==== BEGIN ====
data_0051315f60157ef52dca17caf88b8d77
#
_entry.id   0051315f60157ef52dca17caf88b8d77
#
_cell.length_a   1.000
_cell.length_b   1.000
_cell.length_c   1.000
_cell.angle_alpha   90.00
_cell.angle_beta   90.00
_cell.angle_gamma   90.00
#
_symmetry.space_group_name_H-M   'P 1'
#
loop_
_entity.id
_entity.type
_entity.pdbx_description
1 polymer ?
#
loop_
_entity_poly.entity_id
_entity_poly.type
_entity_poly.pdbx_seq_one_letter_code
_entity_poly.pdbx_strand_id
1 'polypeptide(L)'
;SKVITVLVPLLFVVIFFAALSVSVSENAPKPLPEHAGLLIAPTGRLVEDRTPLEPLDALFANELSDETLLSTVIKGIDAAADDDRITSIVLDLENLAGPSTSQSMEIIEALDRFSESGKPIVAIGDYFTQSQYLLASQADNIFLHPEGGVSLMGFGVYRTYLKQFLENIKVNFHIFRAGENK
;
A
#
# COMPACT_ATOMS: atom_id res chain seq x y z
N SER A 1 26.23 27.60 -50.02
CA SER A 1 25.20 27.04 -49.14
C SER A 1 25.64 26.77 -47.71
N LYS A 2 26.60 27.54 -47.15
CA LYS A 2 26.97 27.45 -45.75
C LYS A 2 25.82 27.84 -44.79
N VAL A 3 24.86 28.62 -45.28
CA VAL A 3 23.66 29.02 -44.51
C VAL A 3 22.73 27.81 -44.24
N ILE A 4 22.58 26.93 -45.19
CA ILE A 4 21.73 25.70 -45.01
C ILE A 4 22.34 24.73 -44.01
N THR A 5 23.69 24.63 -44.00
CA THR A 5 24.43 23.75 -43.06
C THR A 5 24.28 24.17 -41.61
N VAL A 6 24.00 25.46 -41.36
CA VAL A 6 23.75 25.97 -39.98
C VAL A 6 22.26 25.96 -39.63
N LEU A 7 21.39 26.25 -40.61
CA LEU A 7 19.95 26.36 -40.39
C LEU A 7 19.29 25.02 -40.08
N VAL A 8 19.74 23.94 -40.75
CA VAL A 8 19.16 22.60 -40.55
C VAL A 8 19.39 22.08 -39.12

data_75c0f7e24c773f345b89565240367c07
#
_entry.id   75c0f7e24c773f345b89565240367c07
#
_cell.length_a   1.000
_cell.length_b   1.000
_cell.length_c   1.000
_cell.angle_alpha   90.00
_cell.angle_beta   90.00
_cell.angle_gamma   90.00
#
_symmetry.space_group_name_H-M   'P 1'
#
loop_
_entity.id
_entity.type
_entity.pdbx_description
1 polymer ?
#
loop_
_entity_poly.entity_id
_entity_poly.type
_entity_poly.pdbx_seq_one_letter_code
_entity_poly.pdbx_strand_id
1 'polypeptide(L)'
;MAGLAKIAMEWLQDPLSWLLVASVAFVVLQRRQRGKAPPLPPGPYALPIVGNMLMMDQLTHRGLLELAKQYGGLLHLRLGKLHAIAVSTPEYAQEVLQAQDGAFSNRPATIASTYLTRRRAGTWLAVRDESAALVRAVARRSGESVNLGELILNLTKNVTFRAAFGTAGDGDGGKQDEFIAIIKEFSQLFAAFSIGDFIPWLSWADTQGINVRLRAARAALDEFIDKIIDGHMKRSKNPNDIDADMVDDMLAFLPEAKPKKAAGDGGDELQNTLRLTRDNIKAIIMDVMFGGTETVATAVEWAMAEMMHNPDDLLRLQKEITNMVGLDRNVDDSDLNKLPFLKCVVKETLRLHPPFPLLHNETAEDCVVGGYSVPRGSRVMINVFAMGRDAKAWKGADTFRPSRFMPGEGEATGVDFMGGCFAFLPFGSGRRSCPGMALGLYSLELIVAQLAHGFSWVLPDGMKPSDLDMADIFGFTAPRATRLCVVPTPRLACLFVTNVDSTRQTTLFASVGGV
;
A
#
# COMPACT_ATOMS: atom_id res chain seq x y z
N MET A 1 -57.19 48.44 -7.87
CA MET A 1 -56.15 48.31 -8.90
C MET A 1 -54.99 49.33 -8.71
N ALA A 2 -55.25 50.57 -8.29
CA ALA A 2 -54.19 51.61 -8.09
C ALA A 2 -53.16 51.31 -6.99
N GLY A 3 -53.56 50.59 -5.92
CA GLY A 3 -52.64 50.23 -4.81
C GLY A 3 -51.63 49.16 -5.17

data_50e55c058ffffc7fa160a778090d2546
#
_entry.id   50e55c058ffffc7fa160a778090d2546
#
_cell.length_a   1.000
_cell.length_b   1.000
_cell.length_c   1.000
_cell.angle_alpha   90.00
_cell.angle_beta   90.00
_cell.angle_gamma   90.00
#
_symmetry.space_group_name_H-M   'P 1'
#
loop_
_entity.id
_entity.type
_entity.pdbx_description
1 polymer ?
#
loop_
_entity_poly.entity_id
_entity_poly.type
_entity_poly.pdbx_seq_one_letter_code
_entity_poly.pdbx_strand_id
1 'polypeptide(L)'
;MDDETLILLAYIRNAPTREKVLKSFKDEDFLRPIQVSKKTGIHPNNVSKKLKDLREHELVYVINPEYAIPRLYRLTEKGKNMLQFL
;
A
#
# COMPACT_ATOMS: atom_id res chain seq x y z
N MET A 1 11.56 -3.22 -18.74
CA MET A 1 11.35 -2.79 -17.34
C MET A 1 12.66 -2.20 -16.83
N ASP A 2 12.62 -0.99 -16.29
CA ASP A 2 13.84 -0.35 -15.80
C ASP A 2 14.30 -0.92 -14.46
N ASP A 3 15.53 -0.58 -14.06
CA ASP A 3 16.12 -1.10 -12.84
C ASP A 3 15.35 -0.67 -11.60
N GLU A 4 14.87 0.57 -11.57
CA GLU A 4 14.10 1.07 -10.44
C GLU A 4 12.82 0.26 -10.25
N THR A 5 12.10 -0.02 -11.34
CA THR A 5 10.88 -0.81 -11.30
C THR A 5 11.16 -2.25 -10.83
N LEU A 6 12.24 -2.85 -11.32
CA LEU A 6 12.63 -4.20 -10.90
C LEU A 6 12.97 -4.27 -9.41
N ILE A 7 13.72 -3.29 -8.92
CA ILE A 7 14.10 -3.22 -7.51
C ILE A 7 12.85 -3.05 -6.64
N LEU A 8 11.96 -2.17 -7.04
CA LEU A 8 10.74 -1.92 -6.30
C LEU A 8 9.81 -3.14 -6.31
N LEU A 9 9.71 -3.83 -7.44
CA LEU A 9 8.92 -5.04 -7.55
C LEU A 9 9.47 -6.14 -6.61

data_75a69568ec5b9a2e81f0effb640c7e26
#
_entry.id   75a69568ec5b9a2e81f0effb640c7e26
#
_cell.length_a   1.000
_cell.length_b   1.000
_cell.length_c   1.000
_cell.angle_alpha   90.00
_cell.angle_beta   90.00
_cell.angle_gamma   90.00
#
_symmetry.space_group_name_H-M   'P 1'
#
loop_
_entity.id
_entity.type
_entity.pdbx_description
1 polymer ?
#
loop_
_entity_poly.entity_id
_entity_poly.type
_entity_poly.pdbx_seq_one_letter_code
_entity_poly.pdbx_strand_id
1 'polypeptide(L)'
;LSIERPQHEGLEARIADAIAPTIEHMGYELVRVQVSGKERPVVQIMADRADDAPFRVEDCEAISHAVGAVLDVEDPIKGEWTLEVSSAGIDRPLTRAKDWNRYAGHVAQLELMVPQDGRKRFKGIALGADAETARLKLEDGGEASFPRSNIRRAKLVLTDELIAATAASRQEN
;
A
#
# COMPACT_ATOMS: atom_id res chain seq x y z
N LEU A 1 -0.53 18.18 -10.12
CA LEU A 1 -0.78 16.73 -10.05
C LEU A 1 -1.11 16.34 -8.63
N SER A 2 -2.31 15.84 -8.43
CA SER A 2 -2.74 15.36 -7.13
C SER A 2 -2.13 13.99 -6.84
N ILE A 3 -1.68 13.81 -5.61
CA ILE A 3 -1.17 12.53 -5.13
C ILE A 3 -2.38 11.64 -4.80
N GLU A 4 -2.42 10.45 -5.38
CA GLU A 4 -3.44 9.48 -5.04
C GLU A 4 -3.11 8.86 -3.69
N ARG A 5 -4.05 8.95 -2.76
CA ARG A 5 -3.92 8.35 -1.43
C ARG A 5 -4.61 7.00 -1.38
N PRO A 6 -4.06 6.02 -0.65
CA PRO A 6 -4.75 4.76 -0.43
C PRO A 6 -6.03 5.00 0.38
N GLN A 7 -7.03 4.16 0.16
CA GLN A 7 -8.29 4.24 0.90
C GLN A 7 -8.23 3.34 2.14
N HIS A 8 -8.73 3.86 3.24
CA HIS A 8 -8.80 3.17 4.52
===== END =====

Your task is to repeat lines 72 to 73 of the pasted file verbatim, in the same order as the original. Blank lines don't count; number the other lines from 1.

1 polymer ?
#